Travel to the Northeast tip of NB to Hear French Speaking Locals
The Acadian Village and museums are great places to learn about the French-speaking people of New Brunswick, Canada.
Travelling through the Acadian Peninsula of New Brunswick, Canada is a fun road trip. Well-maintained highways and friendly people greet visitors at every turn: to get on their good side, make the effort to speak a few words of French in this bilingual province.
One of the first things to learn is about the Acadian deportation. The French colony existed in the province beginning in 1604, but the Acadians were expelled between 1755-1763 when the British took over and shipped almost two-thirds of them off to the American Colonies, Great Britain and France.
Set up all throughout the Acadian Peninsula are charmingly tiny museums that tell this history. Here are a few not to miss:
Museum of Tracadie (399- 222 rue du Couvent, Tracadie-Sheila, 506-393-6366): This welcoming historical spot has been a school, a hospital and an orphanage. It was the first Francophone hospital in the Maritimes and all the exhibits are in both French and English. It also has a fantastic exhibit (possibly the only one so extensive) on how the nurses dealt with leprosy in the 19th century.
The Monument Lefebure (480 rue Centrale, Memramcook, 506-758-9808/1-877-765-1896): This National Historic Site of Canada is a beauty. The historical building is a site unto itself, but the Acadian Odyssey exhibit inside is extremely engaging. Large visual boards tell Acadian history, interactive stations keep active minds animated and the gift shop has an extensive collection of Acadian music selections for the rest of the road trip.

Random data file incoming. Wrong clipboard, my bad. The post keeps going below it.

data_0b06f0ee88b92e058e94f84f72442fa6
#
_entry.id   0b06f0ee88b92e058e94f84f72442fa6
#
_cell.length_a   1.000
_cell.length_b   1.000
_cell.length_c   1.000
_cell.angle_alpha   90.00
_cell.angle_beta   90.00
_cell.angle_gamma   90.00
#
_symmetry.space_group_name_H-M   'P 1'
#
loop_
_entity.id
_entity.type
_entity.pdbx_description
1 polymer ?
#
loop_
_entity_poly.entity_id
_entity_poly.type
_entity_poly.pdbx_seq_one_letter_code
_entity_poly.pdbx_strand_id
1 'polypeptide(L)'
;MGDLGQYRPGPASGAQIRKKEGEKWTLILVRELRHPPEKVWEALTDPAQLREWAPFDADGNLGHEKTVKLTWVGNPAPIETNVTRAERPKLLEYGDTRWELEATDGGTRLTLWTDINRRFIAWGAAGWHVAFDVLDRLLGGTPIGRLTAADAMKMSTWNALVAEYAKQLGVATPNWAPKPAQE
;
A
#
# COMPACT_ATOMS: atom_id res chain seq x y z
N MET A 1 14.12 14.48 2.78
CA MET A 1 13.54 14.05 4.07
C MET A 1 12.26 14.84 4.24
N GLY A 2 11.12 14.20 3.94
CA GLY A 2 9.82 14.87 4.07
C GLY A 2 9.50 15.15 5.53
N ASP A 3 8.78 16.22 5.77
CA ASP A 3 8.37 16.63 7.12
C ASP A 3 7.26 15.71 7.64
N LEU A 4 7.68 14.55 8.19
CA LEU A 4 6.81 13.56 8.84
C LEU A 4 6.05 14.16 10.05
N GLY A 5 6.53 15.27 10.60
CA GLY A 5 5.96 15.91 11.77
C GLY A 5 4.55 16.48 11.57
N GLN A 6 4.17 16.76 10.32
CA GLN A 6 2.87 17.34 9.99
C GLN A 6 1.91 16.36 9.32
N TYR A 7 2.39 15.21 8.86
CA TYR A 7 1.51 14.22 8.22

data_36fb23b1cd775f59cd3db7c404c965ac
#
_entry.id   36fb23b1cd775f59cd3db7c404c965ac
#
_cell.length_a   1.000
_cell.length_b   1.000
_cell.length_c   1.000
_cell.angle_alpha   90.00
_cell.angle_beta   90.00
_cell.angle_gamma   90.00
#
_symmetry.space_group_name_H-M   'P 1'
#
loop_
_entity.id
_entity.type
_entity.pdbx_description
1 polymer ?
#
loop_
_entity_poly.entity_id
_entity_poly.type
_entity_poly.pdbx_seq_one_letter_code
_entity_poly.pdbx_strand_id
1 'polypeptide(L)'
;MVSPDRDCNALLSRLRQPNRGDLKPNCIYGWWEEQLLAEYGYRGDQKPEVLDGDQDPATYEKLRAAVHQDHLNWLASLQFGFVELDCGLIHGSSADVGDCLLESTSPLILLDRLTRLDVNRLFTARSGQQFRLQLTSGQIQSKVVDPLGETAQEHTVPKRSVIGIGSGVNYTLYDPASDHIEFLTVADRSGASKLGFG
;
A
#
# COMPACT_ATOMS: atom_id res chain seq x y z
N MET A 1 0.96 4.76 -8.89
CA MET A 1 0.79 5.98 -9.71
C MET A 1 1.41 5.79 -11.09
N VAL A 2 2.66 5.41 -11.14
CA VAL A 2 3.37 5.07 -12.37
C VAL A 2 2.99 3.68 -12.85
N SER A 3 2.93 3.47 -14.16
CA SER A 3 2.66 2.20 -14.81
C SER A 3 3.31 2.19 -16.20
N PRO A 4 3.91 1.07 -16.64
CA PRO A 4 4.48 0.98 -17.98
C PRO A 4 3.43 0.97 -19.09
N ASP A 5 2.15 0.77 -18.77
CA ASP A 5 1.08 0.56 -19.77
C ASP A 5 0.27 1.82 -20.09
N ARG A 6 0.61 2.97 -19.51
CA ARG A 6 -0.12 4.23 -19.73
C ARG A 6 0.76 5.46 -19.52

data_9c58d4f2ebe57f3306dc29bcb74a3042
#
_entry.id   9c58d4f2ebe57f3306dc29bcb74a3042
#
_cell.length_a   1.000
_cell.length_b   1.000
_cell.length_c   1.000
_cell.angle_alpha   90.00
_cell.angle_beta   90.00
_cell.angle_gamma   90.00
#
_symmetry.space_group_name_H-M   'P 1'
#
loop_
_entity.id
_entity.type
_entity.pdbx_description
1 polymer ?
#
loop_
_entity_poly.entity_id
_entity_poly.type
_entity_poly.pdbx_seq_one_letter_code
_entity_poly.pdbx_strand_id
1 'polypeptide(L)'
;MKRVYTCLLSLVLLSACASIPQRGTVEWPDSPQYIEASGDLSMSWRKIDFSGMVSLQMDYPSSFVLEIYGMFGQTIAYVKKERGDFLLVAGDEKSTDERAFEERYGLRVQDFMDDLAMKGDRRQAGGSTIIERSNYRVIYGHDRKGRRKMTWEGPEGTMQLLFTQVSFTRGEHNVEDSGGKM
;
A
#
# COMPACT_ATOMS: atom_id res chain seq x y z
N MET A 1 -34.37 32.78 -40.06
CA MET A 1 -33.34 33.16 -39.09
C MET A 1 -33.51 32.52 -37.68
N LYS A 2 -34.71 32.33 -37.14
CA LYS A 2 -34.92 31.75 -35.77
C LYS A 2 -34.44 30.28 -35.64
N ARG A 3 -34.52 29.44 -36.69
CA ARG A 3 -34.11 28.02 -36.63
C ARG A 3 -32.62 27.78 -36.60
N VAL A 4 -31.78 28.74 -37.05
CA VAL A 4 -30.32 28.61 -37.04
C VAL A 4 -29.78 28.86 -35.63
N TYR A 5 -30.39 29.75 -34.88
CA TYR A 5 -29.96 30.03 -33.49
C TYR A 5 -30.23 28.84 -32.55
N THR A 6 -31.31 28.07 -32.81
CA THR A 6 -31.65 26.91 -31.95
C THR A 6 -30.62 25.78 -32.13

Acadian Museum of Caraquet (15 boulevard St-Pierre East, Caraquet, 506-726-2682): This small building has some great fishing relics, stories of how the Acadians lived and much history about the Acadian deportation. Some of the info boards are only in French, but it’s still worth a look for Anglophones.
Acadia Deportation and Culture
For those who need a more hands on experience when learning about history, these three attractions are not only some of the most popular in the province, but completely absorbing.
Le Pays de la Sagouine (57 rue Acadie, Bouctouche, 506-743-1400/1-800-561-9188): Those who grew up with Antonine Maillet’s famous novels will be delighted to know that this site is a recreation of the village in her books, complete with costumed characters. There’s live entertainment, characters who speak as if they’re still in the stories and a fantastic Acadian buffet lunch. For Anglophones, make sure to mention that at admissions so staff can look up the times for the English shows.
The Acadian Village (14311 Route 11, 506-726-2600/1-877-721-2200): This entire Acadian village is set up as life would have been in the 18th and 19th centuries for Acadians. Walk through the historical buildings, talk to their authentically costumed interpreters and take part in the interactive portions. The on-site restaurant is particularly busy (with a small but delicious Acadian menu) and the whole site is actually self-sufficient.
Fort Beauséjour-Fort Cumberland (111 Fort Beaséjour Road, Aulac, 506-364-5080): To stand on the earth that the early Acadians used to defend their colony make the trip to Fort Beauséjour worthwhile. The interior exhibits are interesting, but it’s outdoors on the rolling hills and inside the carved out sections that travellers really have fun. They claim that this is the spot where the Acadian deportation took place, here on the star-shaped hills where the ruins still exist. Kids love standing on top or heading underground to see where prisoners were held and where the barracks existed.